Thousands in Texas Guard unvaccinated as mandate challenged

U.S. Air Force Chief of Staff Gen. CQ Brown, Jr., congratulates delayed enlistment program members after issuing their Oath of Enlistment before the Veteran’s Day Parade, Nov. 11, 2021, in New York City. The DEP is a program for recruits who decided to enlist in the Air Force, but have not gone to Basic Military Training. (Tech. Sgt. Ryan Conroy/Air Force )

AUSTIN, Texas — Texas officials indicated Tuesday that thousands of National Guard members are refusing COVID-19 vaccines in the latest challenge against a Biden administration order that requires all members of the military to get one.

A lawsuit filed by Texas Attorney General Ken Paxton comes a week after a federal judge rejected a similar challenge brought by Oklahoma’s governor, amid growing Republican opposition to the vaccination mandate for Guard members.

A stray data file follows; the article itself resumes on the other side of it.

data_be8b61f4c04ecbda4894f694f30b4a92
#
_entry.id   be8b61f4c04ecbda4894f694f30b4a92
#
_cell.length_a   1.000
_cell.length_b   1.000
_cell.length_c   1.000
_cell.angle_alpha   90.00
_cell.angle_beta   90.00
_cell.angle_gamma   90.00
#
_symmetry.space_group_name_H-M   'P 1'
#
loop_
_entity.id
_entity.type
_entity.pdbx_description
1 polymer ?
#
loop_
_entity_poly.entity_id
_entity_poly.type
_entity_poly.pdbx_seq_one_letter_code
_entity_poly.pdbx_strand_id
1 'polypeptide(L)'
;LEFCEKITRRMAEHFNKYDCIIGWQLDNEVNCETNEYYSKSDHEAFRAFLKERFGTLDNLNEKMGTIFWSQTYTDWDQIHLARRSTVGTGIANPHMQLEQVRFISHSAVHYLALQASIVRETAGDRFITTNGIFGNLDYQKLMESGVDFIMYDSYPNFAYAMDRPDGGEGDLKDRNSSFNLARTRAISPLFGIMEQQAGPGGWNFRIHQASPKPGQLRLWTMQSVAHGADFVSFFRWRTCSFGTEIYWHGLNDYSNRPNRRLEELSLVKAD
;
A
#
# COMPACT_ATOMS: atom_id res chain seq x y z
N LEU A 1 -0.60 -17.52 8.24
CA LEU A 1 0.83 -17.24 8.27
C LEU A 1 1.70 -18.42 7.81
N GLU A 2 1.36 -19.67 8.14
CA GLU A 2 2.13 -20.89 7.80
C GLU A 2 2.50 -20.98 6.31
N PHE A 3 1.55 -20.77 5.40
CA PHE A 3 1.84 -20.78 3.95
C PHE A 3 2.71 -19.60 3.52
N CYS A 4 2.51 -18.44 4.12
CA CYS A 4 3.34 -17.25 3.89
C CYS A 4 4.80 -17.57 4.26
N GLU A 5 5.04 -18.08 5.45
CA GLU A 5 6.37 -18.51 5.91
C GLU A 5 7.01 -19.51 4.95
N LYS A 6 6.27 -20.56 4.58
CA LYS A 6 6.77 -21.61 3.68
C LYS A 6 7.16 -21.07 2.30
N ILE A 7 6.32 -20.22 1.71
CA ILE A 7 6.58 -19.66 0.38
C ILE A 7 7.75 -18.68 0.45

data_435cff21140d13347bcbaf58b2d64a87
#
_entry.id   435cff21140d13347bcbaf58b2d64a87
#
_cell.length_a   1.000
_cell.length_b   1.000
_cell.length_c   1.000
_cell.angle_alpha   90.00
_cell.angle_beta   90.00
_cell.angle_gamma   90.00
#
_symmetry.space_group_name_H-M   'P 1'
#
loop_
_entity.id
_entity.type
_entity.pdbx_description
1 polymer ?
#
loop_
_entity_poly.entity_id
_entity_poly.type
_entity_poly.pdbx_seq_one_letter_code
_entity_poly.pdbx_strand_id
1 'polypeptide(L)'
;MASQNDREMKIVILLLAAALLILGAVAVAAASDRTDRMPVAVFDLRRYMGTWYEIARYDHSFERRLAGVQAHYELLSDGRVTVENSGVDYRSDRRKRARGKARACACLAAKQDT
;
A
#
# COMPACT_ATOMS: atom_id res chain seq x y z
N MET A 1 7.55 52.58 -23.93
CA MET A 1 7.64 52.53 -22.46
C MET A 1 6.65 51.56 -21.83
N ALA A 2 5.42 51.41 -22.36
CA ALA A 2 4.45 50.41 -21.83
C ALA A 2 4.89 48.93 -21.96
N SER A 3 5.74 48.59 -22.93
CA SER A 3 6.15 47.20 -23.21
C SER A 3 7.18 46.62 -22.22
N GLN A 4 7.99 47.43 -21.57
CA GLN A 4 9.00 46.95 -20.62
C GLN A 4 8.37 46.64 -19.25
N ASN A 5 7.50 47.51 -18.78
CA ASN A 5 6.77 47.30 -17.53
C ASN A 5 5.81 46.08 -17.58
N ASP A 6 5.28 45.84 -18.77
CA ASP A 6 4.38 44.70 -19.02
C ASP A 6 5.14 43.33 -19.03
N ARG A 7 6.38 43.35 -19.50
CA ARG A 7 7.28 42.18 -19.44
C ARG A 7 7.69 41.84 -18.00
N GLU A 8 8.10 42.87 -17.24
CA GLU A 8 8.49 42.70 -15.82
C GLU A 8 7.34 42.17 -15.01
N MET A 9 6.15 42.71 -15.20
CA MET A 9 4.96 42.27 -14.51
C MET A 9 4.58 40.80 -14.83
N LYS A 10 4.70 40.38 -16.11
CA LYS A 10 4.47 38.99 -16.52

Texas has more than 20,000 National Guard members, the largest contingent of any state. About 40 percent of its Army National Guard are currently refusing to receive the COVID-19 vaccination “for either religious accommodation needs or otherwise,” according to the lawsuit filed in a federal court in East Texas.

It added that more than 200 airmen in the Texas Guard are also refusing the vaccine.

Other challenges to Defense Secretary Lloyd Austin’s decision to make vaccinations mandatory for all members of the military are playing out elsewhere. On Monday, another federal judge in Texas granted a preliminary injunction stopping the Navy from acting against 35 sailors for refusing on religious grounds to comply with the order.

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Tony Beasley
Tony Beasley writes for the Local News, US and the World Section of ANH.